For intraoperative navigation, contiguous CT scans of 1 mm thickness were performed from the superior aspect of the horizontal portion of the mandible to the vertex as per the manufacturer’s guidelines for image-guided acquisition. DCG was performed using the nonionic, water-soluble contrast medium (Iohexol, 755 mg/mL). The contrast was diluted 50:50 with normal saline and injected slowly into the lacrimal drainage system with the help of lacrimal canula. Once CT-DCG images were acquired, the slices were reconstructed to sub-1 mm thickness, and 3D reconstruction was performed on the CT workstation after adjusting the Hounsfield values to detect the contrast density (Figure 1). Various scans were then uploaded to the navigation system and merged using the StealthStation Merger software to create a 3D model of the lacrimal drainage system for real-time tracking. The patient location was then registered and the navigation system could accurately demonstrate the location of an anatomical point radiologically in all the 3 CT-DCG planes.

Figure 1 Case 1: (A) Endoscopic photograph of the right nasal cavity showing the palatal defect, exposed bone of the lateral wall in the area of maxillary sinus and altered anatomy of the lateral wall. (B) The 3D CT-DCG showed absence of the right maxilla with right dilated lacrimal sac and an abrupt obstruction at the sac–duct junction. The DCG findings of the left lacrimal apparatus were normal.
Abbreviations: CT, computed tomography; DCG, dacryocystography.

Results

We illustrate 3 cases here to demonstrate the utility of DCG image guidance in complex lacrimal surgeries.

Case 1

A female, aged 67 years, was referred for management of right-sided nasolacrimal duct obstruction (NLDO) following a total right-sided maxillectomy. She was a known case with maxillary sinus carcinoma and had undergone a right maxillectomy along with hemipalatal excision (Figure 1A) and was stable since then without any recurrence. She used a palatal prosthesis to prevent nasal regurgitation of oral contents during eating. The left lacrimal apparatus was normal. Endoscopic examination of the right nasal cavity showed gross alteration of the nasal anatomy (Figure 1A). There was no palpable bony lateral wall of the nose below the sac–duct junction. The area of the maxillary sinus was replaced by an exposed bone (Figure 1A) without a mucosal covering and a large hemipalatal defect (Figure 1A). The 3D CT-DCG showed absence of the right maxilla with right dilated lacrimal sac and an abrupt obstruction at the sac–duct junction (Figure 1B). The DCG findings of the left lacrimal apparatus were normal (Figure 1B). Navigation guidance using the CT-DCG was used to accurately delineate the boundaries of the dilated lacrimal sac (IGDL) (Figure 2) before proceeding with a continuous navigation-guided powered endoscopic DCR. Intraoperatively, the 3D-reconstructed CT-DCG virtual models were utilized (Figure 3) to constantly orient the surgeon to navigate in an altered anatomical milieu. There were no complications. The stereotactic image guidance in this case facilitated accurate localization of the obstructed lacrimal drainage apparatus, and this information helped the surgeon in precise planning and safe execution of the endoscopic surgery.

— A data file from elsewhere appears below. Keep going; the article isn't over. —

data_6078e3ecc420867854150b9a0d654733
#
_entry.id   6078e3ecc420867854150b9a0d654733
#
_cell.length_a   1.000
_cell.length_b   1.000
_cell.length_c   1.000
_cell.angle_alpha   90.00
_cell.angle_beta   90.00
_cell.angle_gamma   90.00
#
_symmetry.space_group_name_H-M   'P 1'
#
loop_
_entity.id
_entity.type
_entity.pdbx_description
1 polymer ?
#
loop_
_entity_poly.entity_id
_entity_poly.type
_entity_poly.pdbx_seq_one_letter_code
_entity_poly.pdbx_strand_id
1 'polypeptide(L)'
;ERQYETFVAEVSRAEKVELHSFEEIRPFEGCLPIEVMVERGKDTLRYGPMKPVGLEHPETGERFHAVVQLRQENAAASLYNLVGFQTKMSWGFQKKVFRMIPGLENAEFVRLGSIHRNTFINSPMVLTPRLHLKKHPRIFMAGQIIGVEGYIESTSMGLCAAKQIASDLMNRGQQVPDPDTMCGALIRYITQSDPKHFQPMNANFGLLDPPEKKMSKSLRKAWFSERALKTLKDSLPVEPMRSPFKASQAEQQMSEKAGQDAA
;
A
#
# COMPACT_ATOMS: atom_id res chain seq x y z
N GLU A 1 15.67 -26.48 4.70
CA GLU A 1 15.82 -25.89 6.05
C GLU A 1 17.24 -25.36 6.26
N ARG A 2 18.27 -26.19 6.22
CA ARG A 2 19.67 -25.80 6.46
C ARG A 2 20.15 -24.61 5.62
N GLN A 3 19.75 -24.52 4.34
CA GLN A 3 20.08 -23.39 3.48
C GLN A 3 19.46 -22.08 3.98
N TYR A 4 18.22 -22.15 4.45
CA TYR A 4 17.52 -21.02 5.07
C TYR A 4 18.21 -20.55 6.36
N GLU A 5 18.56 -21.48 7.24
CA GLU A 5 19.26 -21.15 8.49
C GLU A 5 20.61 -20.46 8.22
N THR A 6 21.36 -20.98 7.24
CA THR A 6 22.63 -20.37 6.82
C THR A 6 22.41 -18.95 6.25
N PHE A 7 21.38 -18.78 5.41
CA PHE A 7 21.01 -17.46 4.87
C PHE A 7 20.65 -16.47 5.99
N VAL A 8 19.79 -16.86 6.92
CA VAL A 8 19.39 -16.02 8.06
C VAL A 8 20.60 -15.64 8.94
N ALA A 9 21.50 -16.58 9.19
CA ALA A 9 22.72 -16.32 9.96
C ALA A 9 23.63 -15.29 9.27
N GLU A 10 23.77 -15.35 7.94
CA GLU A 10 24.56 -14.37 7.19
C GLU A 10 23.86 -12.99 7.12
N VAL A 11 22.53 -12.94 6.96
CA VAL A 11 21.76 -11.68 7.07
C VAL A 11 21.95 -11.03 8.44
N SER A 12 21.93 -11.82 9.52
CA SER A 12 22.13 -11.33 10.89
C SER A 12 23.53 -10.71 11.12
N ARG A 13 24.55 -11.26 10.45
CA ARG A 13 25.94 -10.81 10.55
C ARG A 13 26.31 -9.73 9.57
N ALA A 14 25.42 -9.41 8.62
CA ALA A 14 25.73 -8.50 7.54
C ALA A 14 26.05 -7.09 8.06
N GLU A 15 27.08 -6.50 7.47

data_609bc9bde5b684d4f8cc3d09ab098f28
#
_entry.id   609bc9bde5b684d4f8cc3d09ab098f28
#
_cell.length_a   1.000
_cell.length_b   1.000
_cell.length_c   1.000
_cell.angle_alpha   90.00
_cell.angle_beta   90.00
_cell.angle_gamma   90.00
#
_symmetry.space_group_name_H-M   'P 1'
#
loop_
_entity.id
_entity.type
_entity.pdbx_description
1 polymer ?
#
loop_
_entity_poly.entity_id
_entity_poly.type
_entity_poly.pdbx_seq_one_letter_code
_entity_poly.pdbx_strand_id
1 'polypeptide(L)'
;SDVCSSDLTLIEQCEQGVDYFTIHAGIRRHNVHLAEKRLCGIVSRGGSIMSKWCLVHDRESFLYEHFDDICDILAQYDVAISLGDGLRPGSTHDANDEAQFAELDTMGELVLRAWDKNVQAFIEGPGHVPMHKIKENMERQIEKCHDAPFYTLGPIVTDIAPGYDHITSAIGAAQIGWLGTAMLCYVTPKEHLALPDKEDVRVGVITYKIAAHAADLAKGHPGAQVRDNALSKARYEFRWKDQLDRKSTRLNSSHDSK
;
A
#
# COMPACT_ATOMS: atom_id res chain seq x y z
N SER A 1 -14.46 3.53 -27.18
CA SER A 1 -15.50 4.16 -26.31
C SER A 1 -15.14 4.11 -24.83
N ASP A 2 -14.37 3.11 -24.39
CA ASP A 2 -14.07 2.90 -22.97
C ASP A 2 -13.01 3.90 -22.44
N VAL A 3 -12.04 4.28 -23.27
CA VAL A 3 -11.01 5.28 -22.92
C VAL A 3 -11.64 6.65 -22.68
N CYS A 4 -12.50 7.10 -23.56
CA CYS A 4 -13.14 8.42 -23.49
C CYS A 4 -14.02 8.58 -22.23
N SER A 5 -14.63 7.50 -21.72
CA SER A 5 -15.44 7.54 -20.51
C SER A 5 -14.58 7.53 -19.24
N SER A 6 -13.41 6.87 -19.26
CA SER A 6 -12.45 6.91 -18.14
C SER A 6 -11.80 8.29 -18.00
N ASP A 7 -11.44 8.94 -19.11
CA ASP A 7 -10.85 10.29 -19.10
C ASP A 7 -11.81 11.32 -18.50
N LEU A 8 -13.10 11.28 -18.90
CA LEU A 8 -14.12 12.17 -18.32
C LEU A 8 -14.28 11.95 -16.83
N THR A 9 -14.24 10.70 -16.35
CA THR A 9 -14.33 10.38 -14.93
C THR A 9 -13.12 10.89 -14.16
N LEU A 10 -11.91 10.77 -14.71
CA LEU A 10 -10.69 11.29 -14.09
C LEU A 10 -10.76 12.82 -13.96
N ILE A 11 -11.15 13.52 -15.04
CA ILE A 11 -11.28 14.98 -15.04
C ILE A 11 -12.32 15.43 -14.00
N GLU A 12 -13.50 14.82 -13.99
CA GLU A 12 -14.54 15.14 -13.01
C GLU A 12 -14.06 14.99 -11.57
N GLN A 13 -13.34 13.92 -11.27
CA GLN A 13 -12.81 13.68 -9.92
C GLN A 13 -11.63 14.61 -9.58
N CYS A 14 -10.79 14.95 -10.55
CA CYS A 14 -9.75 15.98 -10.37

Figure 2 Case 1: Image-guided dacryolocalization view showing the coronal (upper left), sagittal (upper right) and axial (lower left) CT images, as well as the endoscopic view (lower right).
Note: Note that the intersection of crosshairs shows the simultaneous endoscopic localization of the contrast-filled lacrimal sac.
Abbreviation: CT, computed tomography.

Figure 3 Case 1: Intraoperative image-guided view depicting the image-guided dacryolocalization using the 3D-reconstructed virtual model of the DCG (lower right panel).
Note: Note the sac being delineated as the red lesion being actively tracked by the blue endoscopic probe.
Abbreviation: DCG, dacryocystography.

Case 2

A male, aged 42 years, presented with complaints of left-sided epiphora and discharge over 1-year duration. The complaints started after the patient sustained facial injuries with orbital fractures following a road traffic accident. Lacrimal evaluation showed a left-sided mucocele with regurgitation of mucoid material. The right lacrimal system was normal. Endoscopic examination of the left nasal cavity showed alteration of the nasal anatomy with axillary fracture of the middle turbinate and completely exposed maxillary sinus (Figures 4 and 5). The 3D CT-DCG showed an irregular dilated left lacrimal sac and an abrupt obstruction at the level of the proximal nasolacrimal duct (Figure 4B). The DCG findings of the right lacrimal apparatus were normal (Figure 4B). IGDL revealed useful clues on the altered location of the lacrimal sac in relation to the endoscopic lateral wall anatomy (Figure 5A). IGDL in combination with 3D CT-DCG provided precise geometric orientation during the continuous navigation-guided powered endoscopic DCR (Figure 5B).

Figure 4 Case 2: (A) Endoscopic view of the left nasal cavity showing alteration of the nasal anatomy. (B) The 3D CT-DCG shows an irregular dilated left lacrimal sac and an abrupt obstruction at the level of the proximal nasolacrimal duct. The DCG findings of the right lacrimal apparatus were normal.
Abbreviations: CT, computed tomography; DCG, dacryocystography.